Banks’ resilience may be put to the test as economic and financial market stress rise: In 2007-2008, the effects of the global financial crisis were worsened by the dramatic cut in bank lending due to liquidity pressures and banks’ losses. There is a threat that this could be replicated, causing leveraged firms to lose access to markets, increasing the possibility of default risks.

Since the global financial crisis, the following improvements have been made to enhance bank resilience in the face of a global crisis:

  • Higher levels of capital reserves had been constructed since the global financial crisis, which may have helped banks withstand losses. 
  • Bank monitoring had been increased, including stress testing to measure bank health, and regulations had been reinforced.
  • Compared to the 2007-2008 global financial crisis, banks nowadays hold more liquid assets. 
  • There is a substantial and coordinated central bank action to provide banks with liquidity in many economies, such as through repurchase operations and central bank swap lines for dollars. They could also help reduce liquidity pressures and mitigate the effect of higher market financing costs for banks. 
  • Banks had improved access to liquidity that could also help them deal with declines in investment or fund of credit lines by companies.

Considering the stronger initial position of banks, they, however, are likely to experience both credit and mark-to-market losses as a result of the sharp slowdown in economic activity caused by COVID-19 in the following channels: 

  • Decreases in asset prices are likely to result in losses on the risky securities portfolios of banks.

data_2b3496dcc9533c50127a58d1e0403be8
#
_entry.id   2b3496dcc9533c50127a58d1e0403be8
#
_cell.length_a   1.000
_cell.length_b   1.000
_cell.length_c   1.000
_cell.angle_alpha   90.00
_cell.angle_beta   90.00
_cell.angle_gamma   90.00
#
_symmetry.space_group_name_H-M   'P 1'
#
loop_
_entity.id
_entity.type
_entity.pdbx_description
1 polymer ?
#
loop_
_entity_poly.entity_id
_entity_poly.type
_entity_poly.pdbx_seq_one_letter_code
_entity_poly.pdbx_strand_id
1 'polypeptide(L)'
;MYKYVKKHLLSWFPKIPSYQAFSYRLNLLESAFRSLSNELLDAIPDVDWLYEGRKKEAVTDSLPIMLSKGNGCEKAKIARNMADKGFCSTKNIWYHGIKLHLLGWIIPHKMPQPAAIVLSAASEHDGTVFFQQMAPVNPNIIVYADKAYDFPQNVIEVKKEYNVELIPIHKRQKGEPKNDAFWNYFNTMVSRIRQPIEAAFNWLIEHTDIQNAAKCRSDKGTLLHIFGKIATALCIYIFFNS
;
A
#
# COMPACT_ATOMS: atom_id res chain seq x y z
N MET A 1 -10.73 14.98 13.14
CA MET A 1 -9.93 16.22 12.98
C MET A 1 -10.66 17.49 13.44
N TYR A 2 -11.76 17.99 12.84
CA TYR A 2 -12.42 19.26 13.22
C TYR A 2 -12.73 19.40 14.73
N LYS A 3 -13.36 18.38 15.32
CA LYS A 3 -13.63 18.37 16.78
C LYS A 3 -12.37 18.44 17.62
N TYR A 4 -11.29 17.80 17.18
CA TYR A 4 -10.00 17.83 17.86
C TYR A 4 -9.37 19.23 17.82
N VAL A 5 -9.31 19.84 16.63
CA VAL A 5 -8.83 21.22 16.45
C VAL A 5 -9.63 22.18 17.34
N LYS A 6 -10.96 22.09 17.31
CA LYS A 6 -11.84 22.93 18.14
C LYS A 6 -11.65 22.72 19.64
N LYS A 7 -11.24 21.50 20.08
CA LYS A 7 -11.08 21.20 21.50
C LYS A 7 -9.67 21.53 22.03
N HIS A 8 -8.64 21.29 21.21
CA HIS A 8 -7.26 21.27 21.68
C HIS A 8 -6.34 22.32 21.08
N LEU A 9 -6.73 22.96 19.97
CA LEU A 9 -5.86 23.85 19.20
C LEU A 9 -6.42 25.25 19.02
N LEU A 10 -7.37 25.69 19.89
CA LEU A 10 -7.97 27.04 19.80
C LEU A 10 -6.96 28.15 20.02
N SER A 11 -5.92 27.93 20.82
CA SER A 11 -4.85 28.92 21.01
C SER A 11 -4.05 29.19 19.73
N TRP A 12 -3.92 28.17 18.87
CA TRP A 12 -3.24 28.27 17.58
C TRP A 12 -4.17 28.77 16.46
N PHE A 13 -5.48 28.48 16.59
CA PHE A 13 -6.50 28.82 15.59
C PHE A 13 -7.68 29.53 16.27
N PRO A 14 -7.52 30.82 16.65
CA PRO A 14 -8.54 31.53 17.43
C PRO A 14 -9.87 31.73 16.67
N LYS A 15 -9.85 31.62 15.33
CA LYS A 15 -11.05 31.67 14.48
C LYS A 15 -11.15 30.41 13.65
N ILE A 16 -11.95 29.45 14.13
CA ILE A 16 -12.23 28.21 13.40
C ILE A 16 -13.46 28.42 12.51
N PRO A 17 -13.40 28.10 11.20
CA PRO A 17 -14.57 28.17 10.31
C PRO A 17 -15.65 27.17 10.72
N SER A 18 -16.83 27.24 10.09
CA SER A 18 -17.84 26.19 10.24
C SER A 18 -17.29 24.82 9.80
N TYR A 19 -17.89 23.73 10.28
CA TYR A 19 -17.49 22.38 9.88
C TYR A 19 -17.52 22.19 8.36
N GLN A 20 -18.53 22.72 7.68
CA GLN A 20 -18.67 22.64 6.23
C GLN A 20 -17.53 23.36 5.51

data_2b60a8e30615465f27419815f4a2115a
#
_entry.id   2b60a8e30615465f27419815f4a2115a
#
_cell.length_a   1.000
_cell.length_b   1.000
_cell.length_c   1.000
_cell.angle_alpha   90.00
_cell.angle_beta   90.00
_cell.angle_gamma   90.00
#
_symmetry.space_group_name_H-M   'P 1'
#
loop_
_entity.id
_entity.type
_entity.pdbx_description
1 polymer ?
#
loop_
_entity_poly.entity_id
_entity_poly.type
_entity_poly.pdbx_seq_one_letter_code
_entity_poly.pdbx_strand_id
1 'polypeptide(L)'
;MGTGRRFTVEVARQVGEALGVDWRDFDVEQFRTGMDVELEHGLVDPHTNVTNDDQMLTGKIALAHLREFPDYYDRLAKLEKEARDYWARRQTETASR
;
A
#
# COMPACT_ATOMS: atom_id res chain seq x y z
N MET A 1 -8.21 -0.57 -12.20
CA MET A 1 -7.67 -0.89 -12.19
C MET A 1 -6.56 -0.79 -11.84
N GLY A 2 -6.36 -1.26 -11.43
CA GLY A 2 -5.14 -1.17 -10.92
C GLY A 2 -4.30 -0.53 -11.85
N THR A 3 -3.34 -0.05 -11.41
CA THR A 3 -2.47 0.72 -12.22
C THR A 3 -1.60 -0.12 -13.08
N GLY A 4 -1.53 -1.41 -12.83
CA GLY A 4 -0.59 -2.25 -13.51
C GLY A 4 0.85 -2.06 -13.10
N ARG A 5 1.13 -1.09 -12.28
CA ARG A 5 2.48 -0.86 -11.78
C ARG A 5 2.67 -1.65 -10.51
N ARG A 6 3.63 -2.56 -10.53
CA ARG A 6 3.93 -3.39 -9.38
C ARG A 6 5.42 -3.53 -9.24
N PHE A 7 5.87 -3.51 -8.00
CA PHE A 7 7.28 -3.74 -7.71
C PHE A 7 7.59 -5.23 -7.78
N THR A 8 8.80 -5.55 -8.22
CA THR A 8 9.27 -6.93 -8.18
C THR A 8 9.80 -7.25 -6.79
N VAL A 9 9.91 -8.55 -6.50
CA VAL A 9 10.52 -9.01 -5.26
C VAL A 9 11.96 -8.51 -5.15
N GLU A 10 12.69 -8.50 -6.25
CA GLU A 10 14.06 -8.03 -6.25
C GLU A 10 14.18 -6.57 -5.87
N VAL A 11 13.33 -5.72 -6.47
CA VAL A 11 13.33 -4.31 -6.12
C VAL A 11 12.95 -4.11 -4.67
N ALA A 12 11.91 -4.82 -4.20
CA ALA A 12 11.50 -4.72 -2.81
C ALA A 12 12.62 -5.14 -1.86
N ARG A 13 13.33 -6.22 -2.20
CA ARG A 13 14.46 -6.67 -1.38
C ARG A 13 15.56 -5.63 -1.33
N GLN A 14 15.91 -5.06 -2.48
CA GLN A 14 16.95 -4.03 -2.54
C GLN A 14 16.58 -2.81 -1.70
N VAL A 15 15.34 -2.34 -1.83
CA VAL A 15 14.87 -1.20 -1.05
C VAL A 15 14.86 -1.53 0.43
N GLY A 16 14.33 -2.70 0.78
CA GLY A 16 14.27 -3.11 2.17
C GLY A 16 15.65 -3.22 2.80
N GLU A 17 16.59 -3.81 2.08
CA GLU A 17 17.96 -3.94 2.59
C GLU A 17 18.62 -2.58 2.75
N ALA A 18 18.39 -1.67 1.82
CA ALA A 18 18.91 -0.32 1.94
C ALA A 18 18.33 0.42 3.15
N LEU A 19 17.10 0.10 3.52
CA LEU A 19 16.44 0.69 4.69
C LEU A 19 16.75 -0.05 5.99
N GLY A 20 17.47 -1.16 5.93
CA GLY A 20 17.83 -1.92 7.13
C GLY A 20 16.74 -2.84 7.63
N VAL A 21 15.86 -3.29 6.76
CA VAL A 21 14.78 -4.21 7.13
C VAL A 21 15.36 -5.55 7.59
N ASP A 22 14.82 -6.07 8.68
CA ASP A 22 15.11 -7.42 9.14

• Credit losses on their loans to households and businesses. For example, the fall in oil price has placed increased strain on energy companies, and banks may also see credit losses on these companies’ loans. Also, banks may face indirect liability through their loans to households employed in vulnerable sectors.
  • Diminished bank profitability levels imply that banks will have fewer profits available to cover losses than in the past. The longer the unexpected slowdown in economic activity lasts, the more likely banks are to expect 

Insurance companies may suffer losses: The slowdown in economic activity and tighter financial conditions are amplifying insurers’ financial vulnerabilities, as credit risk and liquidity mismatches are increased. Insurers may also be faced with currency mismatches. The low-yield economic environment will increase the challenges of profitability and solvency. In addition, insurers’ bond portfolios may be subject to credit downgrade which further increase their losses.

Strong policy response and international cooperation are necessary to tackle challenges for emerging and frontier markets: The abrupt halt in economic activity and portfolio outflows coupled with the oil price shock present an acute stress test for various emerging and frontier market economies. It is even severe as most emerging and frontier market economies entered the COVID-19 crisis with more fragile conditions than in 2008 in the following ways: 

  • Emerging market bond issuers are currently more leveraged than they were in 2008-2009, as new issuers with higher reliance on oil and other resources and lower-rated issuers are included.
  • There is less policy scope in a substantial number of major emerging economies than in the great financial crisis of 2008-2009. For instance, the spectrum of fiscal policy is typically intense, with debt at relatively higher levels and greater structural budget deficits. These fragile conditions may be intensified by a rapid downturn in economic production. This can hurt economies with limited fiscal scope, higher financing needs, or external financing vulnerabilities through sudden growth in borrowing costs.
  • Many emerging markets and frontier economies are now more widely dependent on foreign portfolio investors and external financing than in 2008-2009. Therefore, the tightened financial conditions could affect countries, particularly African countries, as they could be vulnerable to trade financing disruptions if cross-border financing and corresponding banking ties are disrupted in the process.